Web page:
Over the weekend, an armed, white, anti-government militia stormed and occupied a federal building near Burns in Oregon's Harney County. Their grievances are rooted in what they consider the unfair treatment of Steven Hammond, 46 and his father, 73-year-old Dwight Hammond, who both served time for arson but were recently ordered to return to prison after a judge ruled that their sentences had not been long enough under federal law.
The case has once again reheated debate about a double standard in how the media talks about white and black protesters, and how violence committed by white offenders is portrayed. Naturally, this issue has stirred the creative energies of Troll Mountain.
On Twitter, #YallQaeda, #VanillaISIS #WhiteSIS and other hashtags were all trending over the weekend as the internet looked for just the right way to classify this uniquely American problem.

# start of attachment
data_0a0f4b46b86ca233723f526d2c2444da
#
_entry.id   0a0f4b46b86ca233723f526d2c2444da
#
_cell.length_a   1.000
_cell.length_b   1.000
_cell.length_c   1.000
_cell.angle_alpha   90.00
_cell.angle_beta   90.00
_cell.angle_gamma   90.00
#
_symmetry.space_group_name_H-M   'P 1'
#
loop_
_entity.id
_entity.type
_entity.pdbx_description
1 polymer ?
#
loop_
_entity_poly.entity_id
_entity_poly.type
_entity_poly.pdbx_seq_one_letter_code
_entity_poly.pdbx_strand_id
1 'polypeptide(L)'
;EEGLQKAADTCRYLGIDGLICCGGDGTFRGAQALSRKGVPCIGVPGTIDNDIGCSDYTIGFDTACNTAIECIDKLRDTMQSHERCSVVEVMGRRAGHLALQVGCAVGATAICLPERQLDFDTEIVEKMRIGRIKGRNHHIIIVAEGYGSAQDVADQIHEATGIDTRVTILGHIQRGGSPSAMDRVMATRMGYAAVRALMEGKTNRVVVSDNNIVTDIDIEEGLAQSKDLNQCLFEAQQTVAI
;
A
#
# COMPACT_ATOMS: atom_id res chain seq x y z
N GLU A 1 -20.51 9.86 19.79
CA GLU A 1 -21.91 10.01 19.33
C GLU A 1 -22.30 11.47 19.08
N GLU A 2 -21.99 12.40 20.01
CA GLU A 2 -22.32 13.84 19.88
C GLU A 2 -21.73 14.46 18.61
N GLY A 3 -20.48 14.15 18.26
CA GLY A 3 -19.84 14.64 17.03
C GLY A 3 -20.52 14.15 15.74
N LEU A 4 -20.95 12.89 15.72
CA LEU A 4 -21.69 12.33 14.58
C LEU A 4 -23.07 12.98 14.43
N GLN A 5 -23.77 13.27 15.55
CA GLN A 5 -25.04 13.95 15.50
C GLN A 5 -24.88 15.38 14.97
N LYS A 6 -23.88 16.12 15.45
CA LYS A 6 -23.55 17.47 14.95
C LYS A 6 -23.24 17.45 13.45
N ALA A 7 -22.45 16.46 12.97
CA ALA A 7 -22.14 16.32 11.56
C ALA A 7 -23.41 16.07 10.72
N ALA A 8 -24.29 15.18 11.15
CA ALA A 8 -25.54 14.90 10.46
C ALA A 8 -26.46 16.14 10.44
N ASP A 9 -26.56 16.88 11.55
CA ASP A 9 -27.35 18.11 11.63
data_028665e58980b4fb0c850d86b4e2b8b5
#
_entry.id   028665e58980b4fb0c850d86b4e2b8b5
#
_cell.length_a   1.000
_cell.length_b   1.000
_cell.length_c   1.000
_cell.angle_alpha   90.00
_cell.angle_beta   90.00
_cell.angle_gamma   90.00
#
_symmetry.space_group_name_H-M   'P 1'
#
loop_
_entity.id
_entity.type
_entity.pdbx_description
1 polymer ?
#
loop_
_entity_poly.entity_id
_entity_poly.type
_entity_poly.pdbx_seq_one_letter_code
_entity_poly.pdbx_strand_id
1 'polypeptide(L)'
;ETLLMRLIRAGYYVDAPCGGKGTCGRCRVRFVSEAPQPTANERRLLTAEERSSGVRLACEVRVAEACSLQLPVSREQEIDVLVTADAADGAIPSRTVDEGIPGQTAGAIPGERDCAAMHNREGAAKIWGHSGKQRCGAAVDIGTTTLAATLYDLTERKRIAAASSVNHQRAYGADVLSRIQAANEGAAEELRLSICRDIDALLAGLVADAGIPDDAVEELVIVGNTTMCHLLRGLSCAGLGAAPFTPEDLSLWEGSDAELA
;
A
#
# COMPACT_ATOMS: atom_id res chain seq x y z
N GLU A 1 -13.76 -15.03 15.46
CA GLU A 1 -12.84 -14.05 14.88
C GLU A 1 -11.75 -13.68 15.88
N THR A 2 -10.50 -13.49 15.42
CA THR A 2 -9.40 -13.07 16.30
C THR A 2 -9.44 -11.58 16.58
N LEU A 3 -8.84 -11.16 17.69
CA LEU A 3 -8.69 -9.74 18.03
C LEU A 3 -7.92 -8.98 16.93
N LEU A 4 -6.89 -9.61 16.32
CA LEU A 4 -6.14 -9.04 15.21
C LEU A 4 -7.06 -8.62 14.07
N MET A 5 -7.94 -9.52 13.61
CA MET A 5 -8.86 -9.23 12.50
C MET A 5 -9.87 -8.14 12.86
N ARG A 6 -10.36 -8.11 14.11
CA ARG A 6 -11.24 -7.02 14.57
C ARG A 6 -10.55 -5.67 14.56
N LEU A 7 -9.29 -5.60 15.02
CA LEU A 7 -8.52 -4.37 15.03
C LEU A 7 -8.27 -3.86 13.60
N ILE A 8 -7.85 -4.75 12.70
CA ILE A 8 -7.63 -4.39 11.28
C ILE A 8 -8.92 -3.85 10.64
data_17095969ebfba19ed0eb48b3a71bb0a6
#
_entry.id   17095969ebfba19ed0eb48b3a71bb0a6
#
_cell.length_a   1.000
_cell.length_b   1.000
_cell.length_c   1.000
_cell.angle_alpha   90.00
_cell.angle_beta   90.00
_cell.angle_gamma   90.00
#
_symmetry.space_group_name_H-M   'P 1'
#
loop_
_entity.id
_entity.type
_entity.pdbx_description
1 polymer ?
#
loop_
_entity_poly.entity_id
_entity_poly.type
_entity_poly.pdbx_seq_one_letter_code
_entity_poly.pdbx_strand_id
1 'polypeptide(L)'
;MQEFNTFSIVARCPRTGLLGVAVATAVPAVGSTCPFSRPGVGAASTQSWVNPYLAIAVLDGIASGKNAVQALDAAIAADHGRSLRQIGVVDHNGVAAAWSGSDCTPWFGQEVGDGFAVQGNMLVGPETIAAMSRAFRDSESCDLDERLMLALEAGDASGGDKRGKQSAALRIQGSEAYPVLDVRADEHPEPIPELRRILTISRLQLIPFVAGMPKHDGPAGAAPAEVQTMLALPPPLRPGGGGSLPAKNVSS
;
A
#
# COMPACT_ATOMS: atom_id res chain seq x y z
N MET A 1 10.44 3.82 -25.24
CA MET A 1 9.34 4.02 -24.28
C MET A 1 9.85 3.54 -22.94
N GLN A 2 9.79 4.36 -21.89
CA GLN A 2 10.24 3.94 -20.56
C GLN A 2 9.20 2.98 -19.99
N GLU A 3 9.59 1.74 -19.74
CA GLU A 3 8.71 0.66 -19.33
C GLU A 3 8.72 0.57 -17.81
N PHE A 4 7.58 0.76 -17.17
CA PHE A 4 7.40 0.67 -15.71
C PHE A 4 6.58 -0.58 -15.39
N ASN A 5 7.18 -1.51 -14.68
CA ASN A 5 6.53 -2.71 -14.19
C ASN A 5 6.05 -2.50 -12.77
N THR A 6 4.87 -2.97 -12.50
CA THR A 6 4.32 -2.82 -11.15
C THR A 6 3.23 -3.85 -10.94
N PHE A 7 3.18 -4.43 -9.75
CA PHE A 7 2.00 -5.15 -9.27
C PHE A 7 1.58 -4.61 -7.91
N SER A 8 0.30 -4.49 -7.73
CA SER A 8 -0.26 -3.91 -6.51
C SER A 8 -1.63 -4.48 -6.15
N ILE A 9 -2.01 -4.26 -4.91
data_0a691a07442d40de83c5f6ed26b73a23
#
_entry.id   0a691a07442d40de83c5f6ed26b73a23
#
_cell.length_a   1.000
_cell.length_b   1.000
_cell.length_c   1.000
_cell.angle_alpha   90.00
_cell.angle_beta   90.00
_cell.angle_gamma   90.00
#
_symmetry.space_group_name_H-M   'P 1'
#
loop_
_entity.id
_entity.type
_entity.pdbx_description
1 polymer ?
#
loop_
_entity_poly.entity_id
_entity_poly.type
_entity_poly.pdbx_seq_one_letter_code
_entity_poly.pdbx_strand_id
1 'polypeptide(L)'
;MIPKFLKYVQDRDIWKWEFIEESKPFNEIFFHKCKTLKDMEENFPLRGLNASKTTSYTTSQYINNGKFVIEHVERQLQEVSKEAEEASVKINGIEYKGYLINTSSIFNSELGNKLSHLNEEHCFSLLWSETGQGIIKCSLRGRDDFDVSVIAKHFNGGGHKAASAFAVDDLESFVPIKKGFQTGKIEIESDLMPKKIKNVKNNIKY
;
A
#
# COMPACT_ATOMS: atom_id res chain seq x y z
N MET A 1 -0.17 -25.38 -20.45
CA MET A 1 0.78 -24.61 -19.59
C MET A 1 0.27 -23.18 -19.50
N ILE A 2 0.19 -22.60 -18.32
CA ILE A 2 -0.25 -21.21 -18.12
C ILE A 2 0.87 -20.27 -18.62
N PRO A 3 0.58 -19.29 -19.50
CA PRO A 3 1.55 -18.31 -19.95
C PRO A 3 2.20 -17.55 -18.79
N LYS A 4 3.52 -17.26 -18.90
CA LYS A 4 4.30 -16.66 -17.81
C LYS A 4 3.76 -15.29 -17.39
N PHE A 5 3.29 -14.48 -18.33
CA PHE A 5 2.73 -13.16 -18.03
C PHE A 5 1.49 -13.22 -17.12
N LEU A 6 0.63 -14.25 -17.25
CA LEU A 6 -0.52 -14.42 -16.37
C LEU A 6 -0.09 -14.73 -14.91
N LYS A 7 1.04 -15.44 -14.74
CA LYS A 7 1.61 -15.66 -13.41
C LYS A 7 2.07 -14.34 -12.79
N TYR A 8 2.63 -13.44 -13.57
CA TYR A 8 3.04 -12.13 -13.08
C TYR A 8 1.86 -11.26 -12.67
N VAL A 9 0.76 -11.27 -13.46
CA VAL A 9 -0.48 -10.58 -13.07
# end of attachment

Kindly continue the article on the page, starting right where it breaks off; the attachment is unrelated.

All cleverness aside, the heavily-armed protesters, who some are calling domestic terrorists, vowed to continue their occupation of the Malheur National Wildlife Refuge headquarters for years. The bold threat is especially potent given the presence of group members and brothers Ammon and Ryan Bundy, sons of Cliven Bundy. The elder Bundy has refused to pay taxes amounting to more than $1 million on grazing lands for his cattle in Nevada, and made headlines in 2014 after he and supporters largely defeated an effort by the U.S. Bureau of Land Management to evict him in an armed standoff.
The Hammonds, for their part, have disavowed the Oregon protesters. "Neither Ammon Bundy nor anyone within his group/organization speak[s] for the Hammond Family," their lawyer W. Alan Schroeder wrote to Harney County Sheriff David Ward, the Associated Press reported.
Despite the armed insurrection, there have been no reports of injury or death. The Malheur facility is in a remote location and officials stressed over the weekend that no federal wildlife employees were in danger, the New York Times reported.
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